Wednesday, July 15, 2009

birth story/stories plus

I have been meaning to write Oona's birth story for quite a while now. She is almost fifteen months old. Every time I start, though, the beginning of the story gets pushed further and further back in time because so many things lead up to the girls' birth and reflect the choices I made.

This is going to be a really really long post. Feel free to read or not to read as you so desire.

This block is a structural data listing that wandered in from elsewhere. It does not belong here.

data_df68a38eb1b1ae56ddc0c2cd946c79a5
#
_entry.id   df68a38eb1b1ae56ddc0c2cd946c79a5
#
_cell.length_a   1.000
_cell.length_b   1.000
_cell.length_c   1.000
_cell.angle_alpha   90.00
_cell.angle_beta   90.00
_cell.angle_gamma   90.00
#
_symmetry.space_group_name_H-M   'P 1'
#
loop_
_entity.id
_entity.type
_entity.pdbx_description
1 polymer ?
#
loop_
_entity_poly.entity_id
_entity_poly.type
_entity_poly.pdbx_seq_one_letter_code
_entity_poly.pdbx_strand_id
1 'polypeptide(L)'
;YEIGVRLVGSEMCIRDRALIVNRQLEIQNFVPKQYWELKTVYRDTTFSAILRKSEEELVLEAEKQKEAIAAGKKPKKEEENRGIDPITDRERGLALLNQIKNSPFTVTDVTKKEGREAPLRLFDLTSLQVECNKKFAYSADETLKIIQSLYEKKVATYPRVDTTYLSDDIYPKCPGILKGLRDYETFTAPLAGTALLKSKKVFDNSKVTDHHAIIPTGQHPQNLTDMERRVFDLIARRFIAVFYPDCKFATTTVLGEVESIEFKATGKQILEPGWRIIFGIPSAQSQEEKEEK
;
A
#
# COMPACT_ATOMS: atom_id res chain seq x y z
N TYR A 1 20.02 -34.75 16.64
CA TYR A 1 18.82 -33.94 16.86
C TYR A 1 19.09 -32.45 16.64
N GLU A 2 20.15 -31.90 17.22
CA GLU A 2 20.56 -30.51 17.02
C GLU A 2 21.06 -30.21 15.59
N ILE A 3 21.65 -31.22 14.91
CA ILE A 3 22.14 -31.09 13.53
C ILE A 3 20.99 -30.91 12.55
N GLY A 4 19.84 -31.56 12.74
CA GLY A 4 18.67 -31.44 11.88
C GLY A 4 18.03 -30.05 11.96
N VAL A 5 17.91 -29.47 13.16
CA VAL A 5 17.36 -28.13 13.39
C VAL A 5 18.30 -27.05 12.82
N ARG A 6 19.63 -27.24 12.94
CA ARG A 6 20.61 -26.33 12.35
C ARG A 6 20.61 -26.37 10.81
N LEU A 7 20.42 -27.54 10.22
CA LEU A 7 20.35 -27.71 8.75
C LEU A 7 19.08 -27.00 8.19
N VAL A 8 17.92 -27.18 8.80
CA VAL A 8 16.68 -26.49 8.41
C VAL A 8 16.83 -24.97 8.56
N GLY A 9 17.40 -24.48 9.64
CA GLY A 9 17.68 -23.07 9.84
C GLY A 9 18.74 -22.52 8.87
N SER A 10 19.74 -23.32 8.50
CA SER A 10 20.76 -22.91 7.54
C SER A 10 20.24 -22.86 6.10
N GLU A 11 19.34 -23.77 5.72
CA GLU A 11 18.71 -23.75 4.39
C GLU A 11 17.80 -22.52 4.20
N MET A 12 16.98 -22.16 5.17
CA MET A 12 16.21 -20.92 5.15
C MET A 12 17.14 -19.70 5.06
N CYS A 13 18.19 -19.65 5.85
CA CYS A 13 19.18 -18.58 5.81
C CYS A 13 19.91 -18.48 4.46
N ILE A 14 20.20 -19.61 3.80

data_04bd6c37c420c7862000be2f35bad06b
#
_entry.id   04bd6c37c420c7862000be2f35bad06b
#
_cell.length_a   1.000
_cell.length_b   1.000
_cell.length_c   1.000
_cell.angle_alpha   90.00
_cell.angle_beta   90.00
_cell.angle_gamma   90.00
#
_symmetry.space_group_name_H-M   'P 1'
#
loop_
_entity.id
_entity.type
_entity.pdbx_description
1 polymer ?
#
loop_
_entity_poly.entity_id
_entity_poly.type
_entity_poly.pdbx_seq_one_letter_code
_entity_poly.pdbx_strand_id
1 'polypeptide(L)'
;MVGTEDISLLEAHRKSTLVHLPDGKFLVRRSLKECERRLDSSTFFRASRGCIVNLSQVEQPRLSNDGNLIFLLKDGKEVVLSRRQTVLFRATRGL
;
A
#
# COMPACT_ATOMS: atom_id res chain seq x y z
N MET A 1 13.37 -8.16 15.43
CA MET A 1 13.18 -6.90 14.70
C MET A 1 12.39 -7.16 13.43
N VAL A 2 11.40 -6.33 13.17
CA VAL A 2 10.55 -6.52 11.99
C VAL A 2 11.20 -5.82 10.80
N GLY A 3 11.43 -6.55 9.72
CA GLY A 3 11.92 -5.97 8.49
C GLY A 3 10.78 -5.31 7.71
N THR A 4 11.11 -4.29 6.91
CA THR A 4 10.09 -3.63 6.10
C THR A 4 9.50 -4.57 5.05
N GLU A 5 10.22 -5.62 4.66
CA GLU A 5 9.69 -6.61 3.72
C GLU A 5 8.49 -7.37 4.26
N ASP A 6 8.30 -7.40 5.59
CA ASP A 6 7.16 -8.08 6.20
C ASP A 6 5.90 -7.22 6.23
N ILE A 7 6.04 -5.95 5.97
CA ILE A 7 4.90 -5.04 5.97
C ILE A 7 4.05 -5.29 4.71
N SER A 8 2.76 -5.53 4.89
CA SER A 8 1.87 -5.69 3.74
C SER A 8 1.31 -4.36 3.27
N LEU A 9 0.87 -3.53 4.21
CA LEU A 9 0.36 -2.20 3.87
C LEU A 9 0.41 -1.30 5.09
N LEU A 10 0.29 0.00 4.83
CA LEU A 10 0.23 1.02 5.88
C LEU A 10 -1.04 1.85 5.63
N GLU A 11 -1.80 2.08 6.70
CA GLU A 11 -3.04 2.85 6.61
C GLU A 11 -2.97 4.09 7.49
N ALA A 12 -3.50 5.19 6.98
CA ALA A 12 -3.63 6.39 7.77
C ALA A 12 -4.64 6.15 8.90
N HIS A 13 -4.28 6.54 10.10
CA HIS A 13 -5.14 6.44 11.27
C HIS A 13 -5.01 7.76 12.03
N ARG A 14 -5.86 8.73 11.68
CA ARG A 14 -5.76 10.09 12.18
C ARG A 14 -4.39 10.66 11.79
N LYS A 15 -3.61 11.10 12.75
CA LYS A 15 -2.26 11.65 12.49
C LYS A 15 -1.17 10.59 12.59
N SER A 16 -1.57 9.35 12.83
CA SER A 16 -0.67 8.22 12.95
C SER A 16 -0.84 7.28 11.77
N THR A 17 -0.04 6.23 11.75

Before I ever thought of getting pregnant with Gemma, I was worried about my fertility. In 2000, I discovered that I had a mass on my left ovary that needed to be surgically removed. It was about the size of a tennis ball and was diagnosed as a fibroma being mostly calcified material though there were some teeth in it which is like a dermoid cyst. The surgery was pretty traumatic for me. I was the first person in my family to have to have surgery and somehow I thought this was a personal failure. Also, my ex-husband wasn't able to be all that supportive through it. I also got pneumonia while recovering. And I've had quite a bit of pelvic pain ever since that surgery. So surgery on my ovary plus pelvic pain equals worry about my fertility.